Unique Tourist Destinations in China

Unique Tourist Destinations in China - Forbidden City

Unique Tourist Destinations in China - Forbidden City

China is a country whose past dates back to the 3rd century BCE. As such, it is a place that has a long established sense of culture and history. Travel destinations such as the Forbidden City in Beijing and the Temple and Cemetery of Confucius in Qufu are prefect representations of traditional Chinese culture.

However, since the last decade of the 20th century China has undergone tremendous changes to its infrastructure and ethnic composition. The country’s widespread changes in architectural styles and neighborhoods are ideally represented by the quickly disappearing hutong alleyways found in Beijing. In regard to China’s growing ethnic diversity, one is highly recommended to visit Guangzhou’s Little Africa. This is a community comprised of over 20,000 African traders.

Traditional Tourist Destinations that are Unique to China

The world famous Forbidden City, located directly in the center of Beijing dates back to 1420. It served as the emperor’s imperial palace during much of the Ming Dynasty (r. 1368-1644) and the entire duration of the Qing Dynasty (r. 1644-1912). This massive complex comprising of 980 structures occupying 7,800,000 square feet was built on the location that was at the time believed by the Chinese to be the center of all existence, Central Beijing.

China’s largest and capital city, Beijing is easily accessible for Western foreigners as it plays host to the massive Capital International Airport. Individual guests visiting the Forbidden City will pay a mandatory fee of $115; this covers the cost of tour and the bus ride from any nearby hotel.

Fortunately, those travelling in groups of two to five persons are only charged $75 per individual. Moreover, groups of six to nine people only pay $45 per person. The tour guides in the Forbidden City are highly knowledgeable about the area; their English speaking abilities are superb.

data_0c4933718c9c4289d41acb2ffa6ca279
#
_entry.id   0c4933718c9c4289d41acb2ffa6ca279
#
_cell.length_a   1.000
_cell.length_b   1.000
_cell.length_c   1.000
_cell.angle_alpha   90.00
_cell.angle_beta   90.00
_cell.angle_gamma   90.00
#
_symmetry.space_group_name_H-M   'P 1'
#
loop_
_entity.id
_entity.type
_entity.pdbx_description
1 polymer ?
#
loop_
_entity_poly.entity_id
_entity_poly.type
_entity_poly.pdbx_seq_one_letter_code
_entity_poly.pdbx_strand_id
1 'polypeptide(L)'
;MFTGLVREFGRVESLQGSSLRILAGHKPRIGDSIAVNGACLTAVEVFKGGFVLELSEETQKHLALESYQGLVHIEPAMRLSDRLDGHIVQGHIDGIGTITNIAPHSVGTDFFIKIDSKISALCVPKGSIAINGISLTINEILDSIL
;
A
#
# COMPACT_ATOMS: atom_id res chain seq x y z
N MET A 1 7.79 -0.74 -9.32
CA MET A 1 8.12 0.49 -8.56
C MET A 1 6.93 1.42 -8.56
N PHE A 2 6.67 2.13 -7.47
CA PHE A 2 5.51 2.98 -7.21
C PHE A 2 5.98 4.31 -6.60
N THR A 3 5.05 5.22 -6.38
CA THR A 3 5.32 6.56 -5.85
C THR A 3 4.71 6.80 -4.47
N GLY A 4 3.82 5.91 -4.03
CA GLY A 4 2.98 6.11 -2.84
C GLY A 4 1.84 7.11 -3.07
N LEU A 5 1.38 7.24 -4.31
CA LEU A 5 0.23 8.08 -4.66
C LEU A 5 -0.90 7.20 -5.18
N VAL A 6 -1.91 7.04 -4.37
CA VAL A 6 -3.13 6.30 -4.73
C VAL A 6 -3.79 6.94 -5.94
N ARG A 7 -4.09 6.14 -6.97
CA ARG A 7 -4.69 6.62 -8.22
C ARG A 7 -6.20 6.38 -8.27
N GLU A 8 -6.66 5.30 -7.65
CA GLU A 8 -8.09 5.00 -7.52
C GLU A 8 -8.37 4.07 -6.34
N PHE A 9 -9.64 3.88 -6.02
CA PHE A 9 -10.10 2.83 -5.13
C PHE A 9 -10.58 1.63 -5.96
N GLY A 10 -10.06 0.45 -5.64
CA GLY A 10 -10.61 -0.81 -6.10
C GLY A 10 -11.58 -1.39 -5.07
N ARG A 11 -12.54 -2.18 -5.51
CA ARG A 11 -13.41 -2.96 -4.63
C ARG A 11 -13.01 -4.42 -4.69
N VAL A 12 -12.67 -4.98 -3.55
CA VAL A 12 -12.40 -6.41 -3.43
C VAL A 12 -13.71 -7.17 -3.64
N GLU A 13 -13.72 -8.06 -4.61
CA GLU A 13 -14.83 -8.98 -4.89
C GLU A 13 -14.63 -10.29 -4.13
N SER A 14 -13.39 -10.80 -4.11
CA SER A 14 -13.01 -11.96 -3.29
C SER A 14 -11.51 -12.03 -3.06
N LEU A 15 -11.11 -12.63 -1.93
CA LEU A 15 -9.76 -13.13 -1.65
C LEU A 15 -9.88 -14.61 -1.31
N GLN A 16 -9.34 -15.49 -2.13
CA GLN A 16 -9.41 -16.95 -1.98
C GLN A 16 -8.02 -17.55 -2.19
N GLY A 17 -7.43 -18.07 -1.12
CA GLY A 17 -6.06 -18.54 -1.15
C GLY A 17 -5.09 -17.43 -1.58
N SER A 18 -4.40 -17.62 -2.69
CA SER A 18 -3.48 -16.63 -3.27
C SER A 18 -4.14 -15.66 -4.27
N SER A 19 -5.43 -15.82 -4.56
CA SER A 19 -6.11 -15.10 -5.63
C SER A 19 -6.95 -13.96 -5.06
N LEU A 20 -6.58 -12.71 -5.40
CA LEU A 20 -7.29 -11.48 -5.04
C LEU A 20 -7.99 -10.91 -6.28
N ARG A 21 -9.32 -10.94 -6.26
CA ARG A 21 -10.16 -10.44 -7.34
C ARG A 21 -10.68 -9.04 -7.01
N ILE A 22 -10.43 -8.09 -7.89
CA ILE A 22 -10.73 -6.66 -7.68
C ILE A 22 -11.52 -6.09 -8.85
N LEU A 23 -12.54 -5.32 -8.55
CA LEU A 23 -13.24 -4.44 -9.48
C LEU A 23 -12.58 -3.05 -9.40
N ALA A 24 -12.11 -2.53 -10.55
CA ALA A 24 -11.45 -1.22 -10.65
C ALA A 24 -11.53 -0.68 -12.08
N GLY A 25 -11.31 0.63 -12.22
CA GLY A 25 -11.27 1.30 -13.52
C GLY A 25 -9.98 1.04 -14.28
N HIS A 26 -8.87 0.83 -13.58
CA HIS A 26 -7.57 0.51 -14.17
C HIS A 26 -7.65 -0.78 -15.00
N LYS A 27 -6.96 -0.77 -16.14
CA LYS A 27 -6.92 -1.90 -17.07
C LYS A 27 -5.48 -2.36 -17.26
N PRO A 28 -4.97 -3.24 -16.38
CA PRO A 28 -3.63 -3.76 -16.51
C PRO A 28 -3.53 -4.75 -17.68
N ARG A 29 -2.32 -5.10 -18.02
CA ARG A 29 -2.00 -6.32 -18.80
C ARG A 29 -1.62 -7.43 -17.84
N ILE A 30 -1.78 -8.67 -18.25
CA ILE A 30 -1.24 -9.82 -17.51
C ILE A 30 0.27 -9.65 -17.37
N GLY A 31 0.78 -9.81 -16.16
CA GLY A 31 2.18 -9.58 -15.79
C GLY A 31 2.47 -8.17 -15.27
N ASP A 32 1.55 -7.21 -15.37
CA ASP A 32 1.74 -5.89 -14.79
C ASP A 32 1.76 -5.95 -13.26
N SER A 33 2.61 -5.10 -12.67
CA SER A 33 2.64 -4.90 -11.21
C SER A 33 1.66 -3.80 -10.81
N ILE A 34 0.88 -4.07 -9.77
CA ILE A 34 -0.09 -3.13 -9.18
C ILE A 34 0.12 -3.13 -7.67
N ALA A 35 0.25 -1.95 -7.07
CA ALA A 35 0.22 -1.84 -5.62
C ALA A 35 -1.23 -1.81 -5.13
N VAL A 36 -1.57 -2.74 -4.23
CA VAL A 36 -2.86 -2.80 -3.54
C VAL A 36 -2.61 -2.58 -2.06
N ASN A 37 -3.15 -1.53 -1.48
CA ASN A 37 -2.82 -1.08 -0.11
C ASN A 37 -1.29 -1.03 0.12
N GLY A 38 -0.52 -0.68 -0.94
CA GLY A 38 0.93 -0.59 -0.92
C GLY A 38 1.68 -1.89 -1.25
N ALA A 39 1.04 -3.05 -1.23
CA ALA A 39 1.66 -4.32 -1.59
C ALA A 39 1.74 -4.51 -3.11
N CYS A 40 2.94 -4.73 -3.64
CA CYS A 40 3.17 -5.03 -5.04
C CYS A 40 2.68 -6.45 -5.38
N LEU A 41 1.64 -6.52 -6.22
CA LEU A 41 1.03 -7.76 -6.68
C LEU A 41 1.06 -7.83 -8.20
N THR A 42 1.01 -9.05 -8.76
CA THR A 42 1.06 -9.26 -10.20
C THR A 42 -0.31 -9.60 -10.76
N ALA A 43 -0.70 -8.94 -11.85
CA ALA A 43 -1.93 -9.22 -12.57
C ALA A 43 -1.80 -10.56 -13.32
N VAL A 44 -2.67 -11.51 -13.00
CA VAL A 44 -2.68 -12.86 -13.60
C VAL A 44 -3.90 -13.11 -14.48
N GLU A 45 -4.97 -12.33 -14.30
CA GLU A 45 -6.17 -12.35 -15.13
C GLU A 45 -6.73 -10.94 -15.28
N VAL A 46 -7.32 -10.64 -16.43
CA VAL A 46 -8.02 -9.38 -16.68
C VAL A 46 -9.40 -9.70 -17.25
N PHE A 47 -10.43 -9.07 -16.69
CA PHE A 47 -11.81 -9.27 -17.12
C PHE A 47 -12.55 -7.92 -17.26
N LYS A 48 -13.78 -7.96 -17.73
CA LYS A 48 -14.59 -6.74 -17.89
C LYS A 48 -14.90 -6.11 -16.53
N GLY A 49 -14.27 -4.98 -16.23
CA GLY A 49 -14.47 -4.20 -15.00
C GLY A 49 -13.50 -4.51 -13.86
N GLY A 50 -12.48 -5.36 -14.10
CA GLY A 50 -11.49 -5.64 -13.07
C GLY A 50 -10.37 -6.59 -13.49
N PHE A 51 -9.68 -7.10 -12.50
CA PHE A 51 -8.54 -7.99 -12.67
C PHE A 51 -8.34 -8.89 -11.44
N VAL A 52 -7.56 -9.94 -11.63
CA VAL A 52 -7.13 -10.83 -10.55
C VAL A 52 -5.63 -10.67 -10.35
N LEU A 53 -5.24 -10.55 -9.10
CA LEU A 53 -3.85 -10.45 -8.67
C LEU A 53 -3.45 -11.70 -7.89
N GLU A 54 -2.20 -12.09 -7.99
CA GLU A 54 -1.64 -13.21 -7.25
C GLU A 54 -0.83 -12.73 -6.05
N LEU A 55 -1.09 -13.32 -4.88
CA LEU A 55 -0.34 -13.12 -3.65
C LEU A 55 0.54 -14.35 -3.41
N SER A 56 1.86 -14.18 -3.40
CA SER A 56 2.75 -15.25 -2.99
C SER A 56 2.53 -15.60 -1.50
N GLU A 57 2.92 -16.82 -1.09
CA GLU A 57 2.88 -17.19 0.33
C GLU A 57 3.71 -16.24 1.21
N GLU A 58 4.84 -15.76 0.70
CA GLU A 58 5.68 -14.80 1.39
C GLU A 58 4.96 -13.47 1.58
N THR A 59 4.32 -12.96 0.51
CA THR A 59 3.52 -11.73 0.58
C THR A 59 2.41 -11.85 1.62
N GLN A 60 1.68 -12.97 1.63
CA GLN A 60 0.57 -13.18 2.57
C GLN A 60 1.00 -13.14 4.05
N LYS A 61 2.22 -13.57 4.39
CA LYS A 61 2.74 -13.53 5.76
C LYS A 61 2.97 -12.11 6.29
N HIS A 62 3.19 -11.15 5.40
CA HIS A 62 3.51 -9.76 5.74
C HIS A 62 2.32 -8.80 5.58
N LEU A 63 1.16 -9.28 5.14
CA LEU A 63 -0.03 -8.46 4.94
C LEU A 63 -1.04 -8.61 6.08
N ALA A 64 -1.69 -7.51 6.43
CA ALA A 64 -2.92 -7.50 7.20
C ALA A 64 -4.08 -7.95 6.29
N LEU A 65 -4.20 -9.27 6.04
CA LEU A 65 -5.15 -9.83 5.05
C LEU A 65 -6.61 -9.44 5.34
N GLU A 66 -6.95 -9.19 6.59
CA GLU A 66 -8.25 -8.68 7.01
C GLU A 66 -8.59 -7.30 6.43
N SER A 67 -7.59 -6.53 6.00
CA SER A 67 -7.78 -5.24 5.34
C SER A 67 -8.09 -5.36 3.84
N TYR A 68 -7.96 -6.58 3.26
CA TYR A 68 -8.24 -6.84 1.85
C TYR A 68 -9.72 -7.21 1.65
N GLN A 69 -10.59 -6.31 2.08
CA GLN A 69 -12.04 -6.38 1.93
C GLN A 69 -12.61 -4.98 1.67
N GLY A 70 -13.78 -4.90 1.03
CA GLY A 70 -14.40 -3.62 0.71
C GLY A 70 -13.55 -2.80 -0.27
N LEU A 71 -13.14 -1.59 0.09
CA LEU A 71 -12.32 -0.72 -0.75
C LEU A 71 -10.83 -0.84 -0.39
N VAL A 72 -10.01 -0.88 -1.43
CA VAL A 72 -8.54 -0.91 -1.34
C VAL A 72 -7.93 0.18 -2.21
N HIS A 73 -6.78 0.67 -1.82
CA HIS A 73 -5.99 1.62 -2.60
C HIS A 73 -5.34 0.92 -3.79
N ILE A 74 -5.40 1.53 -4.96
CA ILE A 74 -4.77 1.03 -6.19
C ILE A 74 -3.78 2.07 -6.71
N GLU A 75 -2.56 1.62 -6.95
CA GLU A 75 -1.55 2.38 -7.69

This tour begins at the world renowned Tiananmen Square, making its way through the Outer and Inner Courts while visiting the pristine Imperial Palace. Touring the Forbidden City takes approximately 3.5 hours. In keeping with the theme of traditionally unique destinations in China, one should look at the historical city of Qufu. Qufu is a small ancient town which in 551 BCE became the birthplace of perhaps the greatest philosopher and sage throughout the illustriously long history of the country, Confucius. Qufu, located within Shandong Province is found in the southwestern region of China.

The city’s main attraction is a complex encompassing the Temple, Mansion, and Cemetery of Confucius. The original structure was constructed in 478 BCE, one year after Confucius’ death. It served as a house of worship as well as a place to offer sacrifice to Confucius. Over a 2000 year stretch of nearly constant expansion the original temple has become the massive complex that is currently standing. The complex consists of 460 rooms while occupying a space of 172,222 square feet. It is one of the three largest ancient structures throughout China. Though the complex began its construction following the death of Confucius, it is widely believed that the complex’s location accurately represent the location where Confucius preached and taught his pupils.